“Confidence generally goes up when we see strong income growth or big gains in household wealth,” said Karen Dynan, a senior fellow at the Peterson Institute for International Economics whose former work for the Treasury Department and Federal Reserve included forecasting consumer spending. “You’ll typically see higher consumption spending after that happens. But it’s caused by the rise in income and wealth, not the rise in confidence.”
Sometimes these surveys can pick up on shifts in those fundamentals before they are evident in more concrete data points. But that doesn’t mean that they do a fantastic job on their own of predicting the economic future.
Since 1999, there has been a fairly strong correlation between the Conference Board’s consumer confidence index and the growth in personal consumption expenditures over the ensuing six months, just as you might expect. (And if the past relationship holds, spending levels will accelerate.)
But that chart looks about the same if you instead look at the relationship between growth over the preceding six months and the next six months. In fact, that correlation was stronger than confidence. In other words, if you had just predicted that the immediate future would be similar to the recent past, you would have done a better job projecting consumer spending during the last couple of decades than if you had relied only on a confidence survey.
Confidence surveys can make economic forecasts more accurate, according to some analysis — but only in certain circumstances, and if used correctly.
For example, Michelle L. Barnes and Giovanni P. Olivei of the Federal Reserve Bank of Boston found that forecasts are more accurate when they build in data from the Reuters/University of Michigan survey that is also used to calculate consumer sentiment. And Stéphane Dées and Pedro Soares Brinca of the European Central Bank found that confidence surveys can provide information about the future that economic fundamentals do not at economic turning points, and may be a factor in how crises spread between countries.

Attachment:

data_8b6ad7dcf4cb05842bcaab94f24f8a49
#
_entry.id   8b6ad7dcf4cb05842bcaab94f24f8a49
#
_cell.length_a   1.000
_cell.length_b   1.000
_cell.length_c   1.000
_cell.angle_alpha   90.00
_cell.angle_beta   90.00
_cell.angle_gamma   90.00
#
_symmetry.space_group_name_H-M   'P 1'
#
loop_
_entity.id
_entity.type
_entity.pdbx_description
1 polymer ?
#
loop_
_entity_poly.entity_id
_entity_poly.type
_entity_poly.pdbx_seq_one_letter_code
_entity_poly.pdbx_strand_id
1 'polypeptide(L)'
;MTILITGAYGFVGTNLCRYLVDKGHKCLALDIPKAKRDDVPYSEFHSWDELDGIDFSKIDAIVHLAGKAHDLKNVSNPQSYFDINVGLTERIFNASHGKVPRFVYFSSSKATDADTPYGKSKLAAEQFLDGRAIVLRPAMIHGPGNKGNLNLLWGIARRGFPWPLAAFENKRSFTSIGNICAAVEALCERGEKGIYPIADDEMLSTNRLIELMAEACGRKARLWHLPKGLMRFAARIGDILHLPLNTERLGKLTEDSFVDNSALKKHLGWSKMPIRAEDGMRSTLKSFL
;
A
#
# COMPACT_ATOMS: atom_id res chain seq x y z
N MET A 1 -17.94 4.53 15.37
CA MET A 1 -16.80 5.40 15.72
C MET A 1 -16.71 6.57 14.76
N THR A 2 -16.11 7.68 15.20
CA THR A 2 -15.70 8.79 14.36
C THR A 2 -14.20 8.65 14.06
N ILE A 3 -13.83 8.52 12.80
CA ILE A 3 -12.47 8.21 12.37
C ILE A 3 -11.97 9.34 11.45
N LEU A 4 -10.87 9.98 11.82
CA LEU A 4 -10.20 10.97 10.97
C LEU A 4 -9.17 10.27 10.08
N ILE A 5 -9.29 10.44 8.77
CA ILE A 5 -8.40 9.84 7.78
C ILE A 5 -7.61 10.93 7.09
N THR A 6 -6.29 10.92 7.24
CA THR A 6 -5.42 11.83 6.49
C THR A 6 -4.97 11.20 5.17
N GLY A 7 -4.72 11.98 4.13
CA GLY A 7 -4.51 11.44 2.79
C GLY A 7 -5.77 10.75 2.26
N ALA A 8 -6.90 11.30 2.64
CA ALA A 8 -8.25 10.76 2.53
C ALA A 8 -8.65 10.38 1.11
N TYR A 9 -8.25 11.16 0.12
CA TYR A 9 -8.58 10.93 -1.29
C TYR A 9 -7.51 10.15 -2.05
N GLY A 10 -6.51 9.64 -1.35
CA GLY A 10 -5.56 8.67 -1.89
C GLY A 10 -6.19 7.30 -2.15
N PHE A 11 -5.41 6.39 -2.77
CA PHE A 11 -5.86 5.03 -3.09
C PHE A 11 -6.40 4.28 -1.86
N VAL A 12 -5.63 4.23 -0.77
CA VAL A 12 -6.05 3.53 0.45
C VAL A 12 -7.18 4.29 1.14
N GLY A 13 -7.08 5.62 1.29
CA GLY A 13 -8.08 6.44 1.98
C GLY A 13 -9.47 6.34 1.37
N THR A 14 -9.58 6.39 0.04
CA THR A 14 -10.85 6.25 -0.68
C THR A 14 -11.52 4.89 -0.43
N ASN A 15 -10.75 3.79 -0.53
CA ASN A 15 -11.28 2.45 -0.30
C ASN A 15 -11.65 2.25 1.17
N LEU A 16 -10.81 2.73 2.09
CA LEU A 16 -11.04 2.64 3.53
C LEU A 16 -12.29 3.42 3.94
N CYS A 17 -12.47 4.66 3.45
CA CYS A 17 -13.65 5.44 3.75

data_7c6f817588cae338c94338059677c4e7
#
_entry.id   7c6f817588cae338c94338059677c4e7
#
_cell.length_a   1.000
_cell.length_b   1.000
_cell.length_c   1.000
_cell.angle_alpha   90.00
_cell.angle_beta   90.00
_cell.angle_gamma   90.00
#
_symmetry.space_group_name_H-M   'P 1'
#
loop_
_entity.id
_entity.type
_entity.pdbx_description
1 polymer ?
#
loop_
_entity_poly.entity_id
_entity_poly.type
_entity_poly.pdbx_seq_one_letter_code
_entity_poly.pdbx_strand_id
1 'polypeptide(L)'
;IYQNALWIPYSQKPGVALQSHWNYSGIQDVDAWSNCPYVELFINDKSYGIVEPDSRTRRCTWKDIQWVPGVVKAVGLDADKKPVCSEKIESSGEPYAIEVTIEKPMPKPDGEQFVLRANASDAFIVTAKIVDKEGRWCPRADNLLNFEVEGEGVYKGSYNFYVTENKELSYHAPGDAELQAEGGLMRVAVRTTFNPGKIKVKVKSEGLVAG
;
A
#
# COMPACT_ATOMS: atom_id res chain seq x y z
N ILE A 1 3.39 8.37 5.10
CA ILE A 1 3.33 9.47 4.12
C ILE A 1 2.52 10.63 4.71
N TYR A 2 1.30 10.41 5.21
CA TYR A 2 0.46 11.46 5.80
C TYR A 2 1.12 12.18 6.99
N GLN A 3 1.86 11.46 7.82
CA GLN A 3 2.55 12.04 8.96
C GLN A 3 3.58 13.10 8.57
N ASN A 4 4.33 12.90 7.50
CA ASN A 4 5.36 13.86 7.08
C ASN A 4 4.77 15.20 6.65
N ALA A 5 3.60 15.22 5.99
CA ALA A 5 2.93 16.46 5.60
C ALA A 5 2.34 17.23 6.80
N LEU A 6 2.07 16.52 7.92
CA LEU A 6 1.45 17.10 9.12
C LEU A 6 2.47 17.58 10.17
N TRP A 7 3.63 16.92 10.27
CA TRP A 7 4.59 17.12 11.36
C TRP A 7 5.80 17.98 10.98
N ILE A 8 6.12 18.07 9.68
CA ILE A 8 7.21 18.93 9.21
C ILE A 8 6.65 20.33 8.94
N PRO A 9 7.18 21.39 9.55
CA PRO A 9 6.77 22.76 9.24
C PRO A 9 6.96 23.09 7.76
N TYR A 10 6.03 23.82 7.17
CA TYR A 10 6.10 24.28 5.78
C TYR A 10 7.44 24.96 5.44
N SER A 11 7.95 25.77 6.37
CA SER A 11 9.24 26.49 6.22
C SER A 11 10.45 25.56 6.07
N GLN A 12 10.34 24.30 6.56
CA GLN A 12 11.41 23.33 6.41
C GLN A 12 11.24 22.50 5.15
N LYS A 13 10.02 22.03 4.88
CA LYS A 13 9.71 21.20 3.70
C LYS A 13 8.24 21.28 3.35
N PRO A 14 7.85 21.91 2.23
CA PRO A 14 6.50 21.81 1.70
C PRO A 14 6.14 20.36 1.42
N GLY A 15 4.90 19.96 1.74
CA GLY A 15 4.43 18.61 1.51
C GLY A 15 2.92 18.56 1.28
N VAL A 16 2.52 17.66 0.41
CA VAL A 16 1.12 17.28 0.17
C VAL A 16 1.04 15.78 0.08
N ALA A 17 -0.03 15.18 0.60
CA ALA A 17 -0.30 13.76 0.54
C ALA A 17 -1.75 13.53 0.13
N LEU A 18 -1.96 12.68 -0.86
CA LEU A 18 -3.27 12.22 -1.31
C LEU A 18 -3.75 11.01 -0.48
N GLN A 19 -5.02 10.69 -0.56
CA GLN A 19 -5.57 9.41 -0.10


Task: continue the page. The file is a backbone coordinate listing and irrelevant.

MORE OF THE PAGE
Those results suggest that whyconfidence shifts matters a great deal. At certain moments, ordinary consumers and businesses may instantly pick up on shifting economic fundamentals that would take time to show up in the official economic data.
For example, from July through November of 2007, consumer sentiment and confidence numbers plummeted, even as measures of consumer spending and employment were relatively steady. Credit was tightening and the housing crisis was worsening, but consumers seemed to pick up that the economy was on the verge of a recession (which began in December 2007) before it was at all clear from official data.
For every example like that, though, you can also find the reverse. Those same measures of confidence fell precipitously in September 2005, in the aftermath of Hurricane Katrina. That disaster ultimately had no major impact on the overall economy.
When confidence rises or falls suddenly, the move will predict a shift in economic performance only if something happens to the fundamentals to justify it. The early warning that confidence surveys offered on the 2008 recession was useful, but the downturn happened not because consumer confidence fell, but because the underlying forces around housing and credit that it reflected were so damaging. The post-Katrina drop wasn’t matched by any major deterioration in economic fundamentals, so it was a mere historical blip.
One clue as to which precedent applies here is in the partisan breakdown in sentiment surveys. Instead of an across-the-board improvement in confidence, it appears that Republicans became sharply more confident while Democrats became somewhat less so. That implies that the postelection confidence surge was about conservatives feeling more giddy about their side winning than about the broad mass of Americans picking up on improving economic fundamentals not yet evident in the data.
The Trump administration’s promises of major tax cuts, infrastructure spending and pro-growth regulatory policy have been slow in coming, but could conceivably change that over time.
But history shows that confidence alone won’t cut it.